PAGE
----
In October 2020 a Sydney based historian and heritage consultant, Peter Hobbins, was instrumental in organising (in collaboration with University of Newcastle, industry and community partners) and assisting the NIHA to draft and submit a grant application for the Fortress Newcastle Project to the Commonwealth Department of Veterans’ Affairs ‘Saluting Their Service’ grants. A meeting to the Fortress Newcastle groups was held in the grounds of the University of Newcastle’s University’s Delpratt Cottage, home of the NIHA, on the 10 November 2020.

Fortress Newcastle Meeting 10 November 2020

It was decided that an essential component was to video record the surviving veterans (now in their eighties and nineties) as soon as possible, a task for which both Glenn and Tony undertook immediately.

Valerie Blackett Newcastle Fortress Gunner, enlisted at age 18 to protect BHP, Lysaghts and the Port of Newcastle from enemy attack.
Valerie Ireland (nee Blackett) was an AWAS Anti Aircraft Gunner with Wave Battery at Stockton, N.S.W. Only 18 at the time of her enlistment in 1943. (Thanks to Karan Campbell-Davis for this information)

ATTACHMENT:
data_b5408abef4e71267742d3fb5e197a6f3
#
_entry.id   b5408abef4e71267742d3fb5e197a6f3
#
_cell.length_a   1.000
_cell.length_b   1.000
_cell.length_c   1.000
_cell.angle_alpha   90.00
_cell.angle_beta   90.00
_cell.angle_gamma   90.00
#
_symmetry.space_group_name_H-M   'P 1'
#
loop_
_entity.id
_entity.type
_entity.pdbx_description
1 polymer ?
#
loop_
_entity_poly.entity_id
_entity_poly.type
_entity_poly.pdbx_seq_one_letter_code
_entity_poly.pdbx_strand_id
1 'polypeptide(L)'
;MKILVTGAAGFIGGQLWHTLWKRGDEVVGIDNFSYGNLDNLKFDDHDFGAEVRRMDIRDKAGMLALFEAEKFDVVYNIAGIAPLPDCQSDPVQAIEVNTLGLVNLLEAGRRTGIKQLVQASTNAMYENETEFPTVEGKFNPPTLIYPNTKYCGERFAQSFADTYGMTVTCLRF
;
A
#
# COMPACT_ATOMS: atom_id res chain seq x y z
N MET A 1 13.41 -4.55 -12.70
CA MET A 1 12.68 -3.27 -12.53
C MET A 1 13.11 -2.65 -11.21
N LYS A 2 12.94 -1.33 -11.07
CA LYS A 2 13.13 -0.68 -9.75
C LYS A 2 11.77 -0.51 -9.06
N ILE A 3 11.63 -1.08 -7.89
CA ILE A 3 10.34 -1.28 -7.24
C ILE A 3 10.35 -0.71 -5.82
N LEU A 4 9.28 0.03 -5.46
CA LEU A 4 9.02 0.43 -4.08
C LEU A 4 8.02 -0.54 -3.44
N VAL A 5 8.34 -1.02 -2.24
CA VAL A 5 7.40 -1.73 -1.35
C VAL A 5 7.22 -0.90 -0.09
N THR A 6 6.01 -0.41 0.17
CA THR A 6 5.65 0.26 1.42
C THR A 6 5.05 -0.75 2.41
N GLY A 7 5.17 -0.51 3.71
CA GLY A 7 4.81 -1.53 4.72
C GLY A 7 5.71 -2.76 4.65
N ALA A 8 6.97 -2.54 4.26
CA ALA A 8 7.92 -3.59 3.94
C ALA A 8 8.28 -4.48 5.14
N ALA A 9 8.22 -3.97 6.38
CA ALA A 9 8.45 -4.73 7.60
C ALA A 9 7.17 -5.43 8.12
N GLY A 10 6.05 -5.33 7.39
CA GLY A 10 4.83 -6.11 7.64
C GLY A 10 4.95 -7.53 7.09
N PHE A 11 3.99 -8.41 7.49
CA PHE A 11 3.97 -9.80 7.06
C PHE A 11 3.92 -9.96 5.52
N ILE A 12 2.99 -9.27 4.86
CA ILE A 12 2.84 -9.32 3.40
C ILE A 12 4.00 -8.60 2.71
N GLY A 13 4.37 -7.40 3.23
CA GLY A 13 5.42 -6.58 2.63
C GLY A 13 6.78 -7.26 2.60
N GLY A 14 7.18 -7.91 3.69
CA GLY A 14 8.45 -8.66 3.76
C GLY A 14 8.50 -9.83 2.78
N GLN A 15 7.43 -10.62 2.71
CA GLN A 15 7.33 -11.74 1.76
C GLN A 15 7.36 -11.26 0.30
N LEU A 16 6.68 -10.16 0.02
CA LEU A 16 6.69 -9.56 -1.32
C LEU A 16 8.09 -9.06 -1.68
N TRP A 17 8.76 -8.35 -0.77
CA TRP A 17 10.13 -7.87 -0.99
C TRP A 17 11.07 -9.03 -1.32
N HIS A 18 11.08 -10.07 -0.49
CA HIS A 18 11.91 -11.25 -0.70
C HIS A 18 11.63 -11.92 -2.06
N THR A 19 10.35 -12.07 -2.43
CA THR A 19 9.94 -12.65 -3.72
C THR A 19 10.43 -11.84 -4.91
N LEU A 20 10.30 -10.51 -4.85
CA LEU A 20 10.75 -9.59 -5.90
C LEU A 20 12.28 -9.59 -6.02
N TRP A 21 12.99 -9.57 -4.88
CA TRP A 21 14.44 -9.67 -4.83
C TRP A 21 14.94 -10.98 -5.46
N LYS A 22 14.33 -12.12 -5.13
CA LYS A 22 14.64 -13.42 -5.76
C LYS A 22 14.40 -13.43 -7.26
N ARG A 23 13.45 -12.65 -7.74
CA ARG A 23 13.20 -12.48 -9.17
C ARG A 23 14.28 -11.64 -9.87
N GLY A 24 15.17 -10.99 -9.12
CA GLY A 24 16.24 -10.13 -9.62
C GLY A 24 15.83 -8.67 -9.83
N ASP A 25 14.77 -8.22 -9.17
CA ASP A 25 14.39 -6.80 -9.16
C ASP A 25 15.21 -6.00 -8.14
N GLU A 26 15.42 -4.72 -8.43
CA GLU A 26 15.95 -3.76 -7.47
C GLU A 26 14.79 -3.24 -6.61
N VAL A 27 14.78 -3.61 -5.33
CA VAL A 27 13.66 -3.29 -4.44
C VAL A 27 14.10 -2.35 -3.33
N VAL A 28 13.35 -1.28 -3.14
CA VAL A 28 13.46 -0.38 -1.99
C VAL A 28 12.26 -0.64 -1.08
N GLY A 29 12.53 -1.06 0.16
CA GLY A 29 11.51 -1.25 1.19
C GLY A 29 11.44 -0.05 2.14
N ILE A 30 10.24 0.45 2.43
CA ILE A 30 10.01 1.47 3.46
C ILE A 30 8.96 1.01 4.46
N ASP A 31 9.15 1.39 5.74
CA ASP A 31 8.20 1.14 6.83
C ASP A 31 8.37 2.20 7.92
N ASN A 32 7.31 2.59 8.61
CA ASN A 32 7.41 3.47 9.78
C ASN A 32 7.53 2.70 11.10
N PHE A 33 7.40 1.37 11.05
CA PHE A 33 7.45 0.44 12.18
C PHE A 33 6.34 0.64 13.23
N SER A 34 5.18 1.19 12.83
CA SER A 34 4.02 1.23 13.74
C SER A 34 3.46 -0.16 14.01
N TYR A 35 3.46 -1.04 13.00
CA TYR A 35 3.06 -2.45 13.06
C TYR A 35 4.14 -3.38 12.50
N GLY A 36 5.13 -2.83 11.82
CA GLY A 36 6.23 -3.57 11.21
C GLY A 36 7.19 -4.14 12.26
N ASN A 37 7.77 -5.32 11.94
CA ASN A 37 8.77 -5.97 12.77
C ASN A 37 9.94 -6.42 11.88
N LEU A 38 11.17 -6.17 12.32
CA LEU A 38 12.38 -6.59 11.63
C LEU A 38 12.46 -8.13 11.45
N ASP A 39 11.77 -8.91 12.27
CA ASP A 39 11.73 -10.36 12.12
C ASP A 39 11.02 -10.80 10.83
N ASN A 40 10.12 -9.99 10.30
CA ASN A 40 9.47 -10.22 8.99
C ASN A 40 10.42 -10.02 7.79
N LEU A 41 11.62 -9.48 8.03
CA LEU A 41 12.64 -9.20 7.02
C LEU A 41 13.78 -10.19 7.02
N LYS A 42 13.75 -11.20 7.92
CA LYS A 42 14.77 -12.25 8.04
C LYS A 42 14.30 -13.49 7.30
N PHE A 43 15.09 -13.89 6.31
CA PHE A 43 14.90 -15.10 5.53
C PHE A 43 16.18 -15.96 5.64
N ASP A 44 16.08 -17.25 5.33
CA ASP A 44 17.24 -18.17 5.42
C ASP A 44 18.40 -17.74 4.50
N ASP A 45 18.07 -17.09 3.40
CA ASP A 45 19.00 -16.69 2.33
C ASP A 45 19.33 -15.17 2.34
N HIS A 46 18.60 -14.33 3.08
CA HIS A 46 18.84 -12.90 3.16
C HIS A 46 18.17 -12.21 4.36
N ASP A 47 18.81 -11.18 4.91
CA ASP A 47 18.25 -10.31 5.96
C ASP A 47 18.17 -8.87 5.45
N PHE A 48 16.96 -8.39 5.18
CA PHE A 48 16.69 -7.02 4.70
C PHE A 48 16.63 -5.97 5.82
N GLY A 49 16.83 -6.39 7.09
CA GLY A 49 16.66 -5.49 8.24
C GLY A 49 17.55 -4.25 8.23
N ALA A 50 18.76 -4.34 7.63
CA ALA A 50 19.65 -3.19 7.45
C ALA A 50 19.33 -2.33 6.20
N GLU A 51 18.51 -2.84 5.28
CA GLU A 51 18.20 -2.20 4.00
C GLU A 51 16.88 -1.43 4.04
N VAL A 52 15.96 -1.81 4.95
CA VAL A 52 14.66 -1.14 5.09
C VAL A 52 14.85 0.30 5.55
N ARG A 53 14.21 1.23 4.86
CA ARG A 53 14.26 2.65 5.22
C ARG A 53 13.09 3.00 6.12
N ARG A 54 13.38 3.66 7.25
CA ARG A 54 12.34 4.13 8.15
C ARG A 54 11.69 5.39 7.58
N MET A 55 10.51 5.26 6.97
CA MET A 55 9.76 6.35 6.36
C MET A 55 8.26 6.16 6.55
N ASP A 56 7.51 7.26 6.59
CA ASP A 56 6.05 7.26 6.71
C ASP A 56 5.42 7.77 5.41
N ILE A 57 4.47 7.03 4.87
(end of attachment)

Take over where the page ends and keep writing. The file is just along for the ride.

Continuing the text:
Mr Ford photographed with Tony Whittacker and Glenn Dormand 23 February 2021


John (a.k.a Jack) Risby former General Manager of the B.H.P. Steelworks in Newcastle


Richard Udy with Glenn and Tony


Carol Duncan’s Uncle Eric with film maker Glenn Dormand

The Saluting Their Service Grant application was submitted on 11 February 2021 with supporting letters. Another Newcastle Port Community Contribution Fund (NPCC) grant was submitted with priority aims being to produce a video of veteran interviews remembering the time, and a set of high quality exhibition panels and educational material to accompany a proposed exhibition.

Both grants came through, but not for the full amounts requested, so a scaling back of objectives had to be made. COVID19 again struck in mid 2021 hampering efforts for team to conduct their historical research and collect images from the National Archives of Australia, and working with University students and staff.

As of September 2021 we are making good progress towards our primary outcomes.